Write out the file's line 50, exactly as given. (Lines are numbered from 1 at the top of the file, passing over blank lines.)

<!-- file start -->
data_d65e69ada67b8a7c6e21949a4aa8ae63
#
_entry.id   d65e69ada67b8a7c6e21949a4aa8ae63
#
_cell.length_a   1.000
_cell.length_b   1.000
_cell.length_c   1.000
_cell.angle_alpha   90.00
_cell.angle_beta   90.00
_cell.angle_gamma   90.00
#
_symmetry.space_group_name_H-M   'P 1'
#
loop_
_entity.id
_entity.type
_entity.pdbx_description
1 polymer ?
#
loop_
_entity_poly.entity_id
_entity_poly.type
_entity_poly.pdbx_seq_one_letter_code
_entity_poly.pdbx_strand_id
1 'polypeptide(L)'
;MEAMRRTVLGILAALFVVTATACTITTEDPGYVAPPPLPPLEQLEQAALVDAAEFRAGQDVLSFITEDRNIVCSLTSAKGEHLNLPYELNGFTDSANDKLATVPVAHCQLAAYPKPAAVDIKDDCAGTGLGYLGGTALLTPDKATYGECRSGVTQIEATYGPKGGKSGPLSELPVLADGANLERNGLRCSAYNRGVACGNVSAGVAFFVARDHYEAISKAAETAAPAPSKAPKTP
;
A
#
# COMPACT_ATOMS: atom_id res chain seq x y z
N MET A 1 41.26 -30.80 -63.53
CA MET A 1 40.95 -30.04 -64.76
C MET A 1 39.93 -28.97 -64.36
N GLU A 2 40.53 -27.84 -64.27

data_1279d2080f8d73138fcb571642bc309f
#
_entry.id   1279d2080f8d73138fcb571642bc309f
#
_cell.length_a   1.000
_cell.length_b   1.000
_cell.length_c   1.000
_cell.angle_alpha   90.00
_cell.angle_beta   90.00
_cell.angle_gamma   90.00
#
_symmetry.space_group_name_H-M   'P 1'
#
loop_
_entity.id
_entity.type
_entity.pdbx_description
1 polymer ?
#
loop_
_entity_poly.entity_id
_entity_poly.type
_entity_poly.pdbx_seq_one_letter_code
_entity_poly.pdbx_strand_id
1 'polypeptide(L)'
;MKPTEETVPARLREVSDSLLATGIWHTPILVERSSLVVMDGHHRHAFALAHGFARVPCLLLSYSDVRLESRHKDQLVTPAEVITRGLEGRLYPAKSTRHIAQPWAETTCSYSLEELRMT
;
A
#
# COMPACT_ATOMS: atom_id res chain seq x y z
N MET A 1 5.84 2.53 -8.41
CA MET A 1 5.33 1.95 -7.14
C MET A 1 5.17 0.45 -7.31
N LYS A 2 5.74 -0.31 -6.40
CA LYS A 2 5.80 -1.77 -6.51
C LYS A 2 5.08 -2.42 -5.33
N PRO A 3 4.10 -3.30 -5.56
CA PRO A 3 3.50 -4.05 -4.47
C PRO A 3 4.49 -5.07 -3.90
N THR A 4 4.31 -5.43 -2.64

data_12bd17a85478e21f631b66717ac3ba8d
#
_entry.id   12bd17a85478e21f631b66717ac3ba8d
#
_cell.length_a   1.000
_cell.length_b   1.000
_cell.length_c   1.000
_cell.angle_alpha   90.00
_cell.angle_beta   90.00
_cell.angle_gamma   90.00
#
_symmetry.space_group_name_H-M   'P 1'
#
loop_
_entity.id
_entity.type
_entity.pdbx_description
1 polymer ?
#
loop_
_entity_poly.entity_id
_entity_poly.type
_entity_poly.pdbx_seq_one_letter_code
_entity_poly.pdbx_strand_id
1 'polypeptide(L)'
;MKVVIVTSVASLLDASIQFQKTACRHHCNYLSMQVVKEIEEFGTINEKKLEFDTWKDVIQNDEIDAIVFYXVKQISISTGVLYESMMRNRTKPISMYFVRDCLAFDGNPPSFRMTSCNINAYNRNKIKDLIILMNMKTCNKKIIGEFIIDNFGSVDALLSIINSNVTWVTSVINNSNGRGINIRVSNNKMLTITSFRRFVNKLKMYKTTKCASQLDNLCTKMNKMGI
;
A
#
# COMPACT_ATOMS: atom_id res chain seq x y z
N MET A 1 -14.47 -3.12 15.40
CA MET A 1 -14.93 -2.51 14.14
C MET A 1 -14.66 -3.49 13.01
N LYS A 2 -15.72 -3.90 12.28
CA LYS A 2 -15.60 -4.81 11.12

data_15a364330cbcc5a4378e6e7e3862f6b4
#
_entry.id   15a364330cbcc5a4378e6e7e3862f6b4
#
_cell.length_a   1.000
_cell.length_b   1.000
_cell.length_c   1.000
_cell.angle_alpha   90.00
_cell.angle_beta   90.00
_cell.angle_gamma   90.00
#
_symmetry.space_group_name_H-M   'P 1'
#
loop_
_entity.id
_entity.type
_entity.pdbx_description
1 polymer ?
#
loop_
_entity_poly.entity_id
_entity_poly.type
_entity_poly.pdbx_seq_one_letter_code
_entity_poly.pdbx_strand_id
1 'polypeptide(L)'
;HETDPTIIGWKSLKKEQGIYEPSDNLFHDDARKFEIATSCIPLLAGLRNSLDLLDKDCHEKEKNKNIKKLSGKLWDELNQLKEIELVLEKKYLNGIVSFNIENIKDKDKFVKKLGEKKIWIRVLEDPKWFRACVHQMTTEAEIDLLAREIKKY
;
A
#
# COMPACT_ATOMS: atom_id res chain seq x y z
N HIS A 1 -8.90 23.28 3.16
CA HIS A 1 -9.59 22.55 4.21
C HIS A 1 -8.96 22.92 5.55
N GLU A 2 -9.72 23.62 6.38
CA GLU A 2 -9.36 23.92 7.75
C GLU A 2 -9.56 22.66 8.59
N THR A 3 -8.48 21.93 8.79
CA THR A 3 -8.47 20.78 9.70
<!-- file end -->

_entity.type